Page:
the enthymeme–“the ‘body’ of all artistic rhetorical proof”

A rhetorical syllogism, an informal instance of syllogistic or deductive reasoning, i.e. a syllogism based on “signs and likelihoods” the conclusion of which is more or less probable or plausible as opposed to being necessary (Seaton). Aristotle called the enthymeme the “’body’ of all artistic rhetorical proof, inductive as well as deductive, ethos, pathos, as well as logos” (Gage 38; Aristotle 40-47).

Caption: Argument. A little more complicated than you may have assumed.

An enthymeme generally takes this simple form: two sentences (or propositions) where one is the reason for the other (Gage 41; Danisch 232; Emmel 132-34; Walker 54-55).

You can find examples of enthymemes at Rhetorical Figures in Sound.

An enthymeme has a grounds-claim or premise-claim structure, e.g.:


<conclusion> because of <premise>

<premise>, hence <conclusion>

<datum> so <claim> (Walker 58)

Etc., etc.

The two propositions of an enthymeme may linked explicitly with terms that signal hypotaxis or subordination, e.g. because, since, hence, therefore


The two propositions of an enthymeme may be linked implicitly or paratactically. In this the case the reader or the hearer must infer the line.

An enthymeme’s major or minor premise or the conclusion may be implied or suppressed—in fact, one or more premises probably will be suppressed and reconstructing what is implied or suggested can be instructive. This tells you what the writer or speaker predicts that he or she can assume that the audience will also assume to be true.

Hence, enthymematic reasoning is dialectical reasoning, where dialectical reasoning is defined as reasoning that begins from what a community accepts to be the case (Perelman 1-4).

A classic enthymeme will have three propositions (a major and a minor premise and a conclusion) with one or even two propositions suggested or implied as opposed to explicitly stated, and three terms within the explicit propositions. A proposition is a subject and predicate, two terms linked by a verb (Emmel 132-34).
Here would be the Caesar’s famous I came, I saw, I conquered laid out in classic form with a because-clause.

I conquered (x), which is the conclusion of the enthymeme


When I arrived I correctly estimated and assessed the situation (at x), which would be our hypotactic paraphrase of the paratactic I came, I saw.

What is the purpose of laying out an enthymeme in its classic form?—the exercise clarifies the relations that obtain among the propositions and helps the reader or writer uncover the gaps or suppressed premise or premises.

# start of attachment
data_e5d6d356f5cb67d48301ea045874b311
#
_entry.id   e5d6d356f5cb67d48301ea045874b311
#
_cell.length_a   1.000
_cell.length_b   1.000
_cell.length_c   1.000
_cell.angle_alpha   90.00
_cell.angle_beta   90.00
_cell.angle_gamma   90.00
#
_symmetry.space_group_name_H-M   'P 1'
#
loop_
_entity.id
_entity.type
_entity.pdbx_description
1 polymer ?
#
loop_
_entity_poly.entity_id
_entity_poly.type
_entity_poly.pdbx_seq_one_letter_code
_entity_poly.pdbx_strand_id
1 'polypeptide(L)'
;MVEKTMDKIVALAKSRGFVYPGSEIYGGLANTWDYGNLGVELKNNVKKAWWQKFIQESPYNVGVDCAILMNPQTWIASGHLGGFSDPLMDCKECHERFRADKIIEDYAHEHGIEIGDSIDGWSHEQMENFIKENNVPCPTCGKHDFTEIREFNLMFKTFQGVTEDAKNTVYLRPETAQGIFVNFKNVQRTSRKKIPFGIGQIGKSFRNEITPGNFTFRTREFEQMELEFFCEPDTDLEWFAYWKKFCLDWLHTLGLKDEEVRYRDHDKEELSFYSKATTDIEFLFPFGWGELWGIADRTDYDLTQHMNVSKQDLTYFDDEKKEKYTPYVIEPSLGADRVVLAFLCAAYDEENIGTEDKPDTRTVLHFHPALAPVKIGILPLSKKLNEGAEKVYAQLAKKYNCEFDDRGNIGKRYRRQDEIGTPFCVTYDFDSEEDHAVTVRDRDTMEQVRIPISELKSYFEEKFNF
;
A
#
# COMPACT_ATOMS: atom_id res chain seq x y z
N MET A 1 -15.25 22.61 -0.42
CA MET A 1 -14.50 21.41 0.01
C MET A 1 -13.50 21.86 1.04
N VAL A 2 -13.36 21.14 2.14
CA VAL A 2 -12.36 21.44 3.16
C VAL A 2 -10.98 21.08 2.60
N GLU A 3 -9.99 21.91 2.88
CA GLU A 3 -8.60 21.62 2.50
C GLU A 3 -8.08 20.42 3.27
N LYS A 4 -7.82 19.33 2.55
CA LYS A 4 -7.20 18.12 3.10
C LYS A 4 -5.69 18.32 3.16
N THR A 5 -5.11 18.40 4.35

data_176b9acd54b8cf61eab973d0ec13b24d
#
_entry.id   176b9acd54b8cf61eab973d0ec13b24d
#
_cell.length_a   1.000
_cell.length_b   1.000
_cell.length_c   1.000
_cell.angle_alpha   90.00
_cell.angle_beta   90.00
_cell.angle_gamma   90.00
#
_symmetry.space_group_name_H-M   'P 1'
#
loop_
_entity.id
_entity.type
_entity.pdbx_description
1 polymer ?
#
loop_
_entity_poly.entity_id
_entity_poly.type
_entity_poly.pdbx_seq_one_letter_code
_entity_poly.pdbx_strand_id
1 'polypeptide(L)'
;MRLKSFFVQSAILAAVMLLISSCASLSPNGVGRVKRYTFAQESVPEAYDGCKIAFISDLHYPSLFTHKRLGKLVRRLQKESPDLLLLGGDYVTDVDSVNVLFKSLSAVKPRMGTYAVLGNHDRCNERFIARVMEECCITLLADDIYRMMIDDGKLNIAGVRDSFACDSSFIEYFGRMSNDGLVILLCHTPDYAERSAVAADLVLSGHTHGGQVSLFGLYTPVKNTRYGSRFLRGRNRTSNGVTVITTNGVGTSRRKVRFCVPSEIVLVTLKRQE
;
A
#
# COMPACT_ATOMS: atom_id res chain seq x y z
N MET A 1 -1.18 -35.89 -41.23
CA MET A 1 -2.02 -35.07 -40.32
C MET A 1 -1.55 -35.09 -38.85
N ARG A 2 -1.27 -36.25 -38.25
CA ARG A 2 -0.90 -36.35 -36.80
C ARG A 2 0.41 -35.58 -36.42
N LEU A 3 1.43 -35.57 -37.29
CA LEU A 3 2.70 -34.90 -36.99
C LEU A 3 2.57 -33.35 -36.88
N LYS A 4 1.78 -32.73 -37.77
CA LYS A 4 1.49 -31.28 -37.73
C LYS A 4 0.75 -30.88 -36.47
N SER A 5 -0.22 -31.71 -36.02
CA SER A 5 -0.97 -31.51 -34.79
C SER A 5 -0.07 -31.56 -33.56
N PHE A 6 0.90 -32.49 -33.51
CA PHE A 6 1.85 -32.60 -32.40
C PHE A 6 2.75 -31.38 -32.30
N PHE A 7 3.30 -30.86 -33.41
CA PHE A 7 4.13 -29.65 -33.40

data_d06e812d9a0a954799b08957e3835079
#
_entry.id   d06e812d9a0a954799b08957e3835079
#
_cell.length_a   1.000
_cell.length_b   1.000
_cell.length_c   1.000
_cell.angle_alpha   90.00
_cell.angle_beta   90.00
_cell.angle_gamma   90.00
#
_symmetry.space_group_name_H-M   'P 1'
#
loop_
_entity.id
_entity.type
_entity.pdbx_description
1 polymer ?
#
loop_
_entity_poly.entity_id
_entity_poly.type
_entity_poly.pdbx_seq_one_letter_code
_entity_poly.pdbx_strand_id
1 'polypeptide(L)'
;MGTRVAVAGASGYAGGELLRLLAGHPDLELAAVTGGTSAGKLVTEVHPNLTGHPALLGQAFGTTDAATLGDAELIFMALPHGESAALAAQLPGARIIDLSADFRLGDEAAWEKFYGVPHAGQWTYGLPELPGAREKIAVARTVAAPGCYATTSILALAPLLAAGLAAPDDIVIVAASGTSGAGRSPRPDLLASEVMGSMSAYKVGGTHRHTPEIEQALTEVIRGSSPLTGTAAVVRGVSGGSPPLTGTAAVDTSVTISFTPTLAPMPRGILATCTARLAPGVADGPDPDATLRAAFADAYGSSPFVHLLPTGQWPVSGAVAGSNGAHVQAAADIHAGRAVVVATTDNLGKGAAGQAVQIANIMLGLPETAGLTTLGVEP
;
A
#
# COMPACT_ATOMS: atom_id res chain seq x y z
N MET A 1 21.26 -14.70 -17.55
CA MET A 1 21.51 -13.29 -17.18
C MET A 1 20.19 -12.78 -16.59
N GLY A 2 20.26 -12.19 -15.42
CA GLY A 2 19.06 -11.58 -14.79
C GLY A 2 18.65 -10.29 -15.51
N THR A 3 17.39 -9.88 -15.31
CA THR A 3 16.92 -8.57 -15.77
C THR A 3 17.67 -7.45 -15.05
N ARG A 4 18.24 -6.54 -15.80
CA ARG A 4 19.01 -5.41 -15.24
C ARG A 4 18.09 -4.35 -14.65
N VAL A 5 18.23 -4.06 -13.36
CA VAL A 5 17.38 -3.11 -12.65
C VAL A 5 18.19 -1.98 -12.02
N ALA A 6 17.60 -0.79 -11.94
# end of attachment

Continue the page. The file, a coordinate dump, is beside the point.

What is the suppressed premise as we would interpret it?—that to correctly estimate and assess the facts of a situation will deliver victory. The implication is that

I, Caesar, am a man of action and achievement.

This follows from acting decisively based on the facts to achieve a goal. The locus in this case is simple cause and effect: because Caesar is the man that he is, victory for the Roman people is the outcome.

An effective enthymeme is functionally similar to a joke: your audience should “get it” and in this way participate in the construction of meaning. In Caesar’s case Caesar boasts of his effectiveness without explicitly saying “I am effective.” In this sense an enthymeme is a technique of indirection that calls on a community’s participation through its stock of truths or truisms to complete its meaning.


Aristotle. On Rhetoric, a Theory of Civic Discourse Trans. George A. Kennedy. New York: Oxford University Press 1991.

Danisch, Robert. “Aphorisms, Enthymemes, and Oliver Wendell Holmes, Jr. On the First Amendment.” Rhetoric Review 27.3 (2008): 219-35.

Emmel, Barbara A. “Toward a Pedagogy of the Enthymeme: The Roles of Dialogue, Intention, and Function in Shaping Argument.” Rhetoric Review 13.1 (1994): 132-49.

Gage, John T. “Teaching the Enthymeme: Invention and Arrangement.” Rhetoric Review 2.1 (1983): 38-50.

Perelman, CH. The Realm of Rhetoric Trans. William Kluback. Notre Dame: University of Notre Dame Press 1982.

Seaton, R. C. “The Aristotelian Enthymeme.” The Classical Review 28.4 (1914): 113-19.

Walker, Jeffrey. “The Body of Persuasion: A Theory of the Enthymeme.” College English 56.1 (1994): 46-65.


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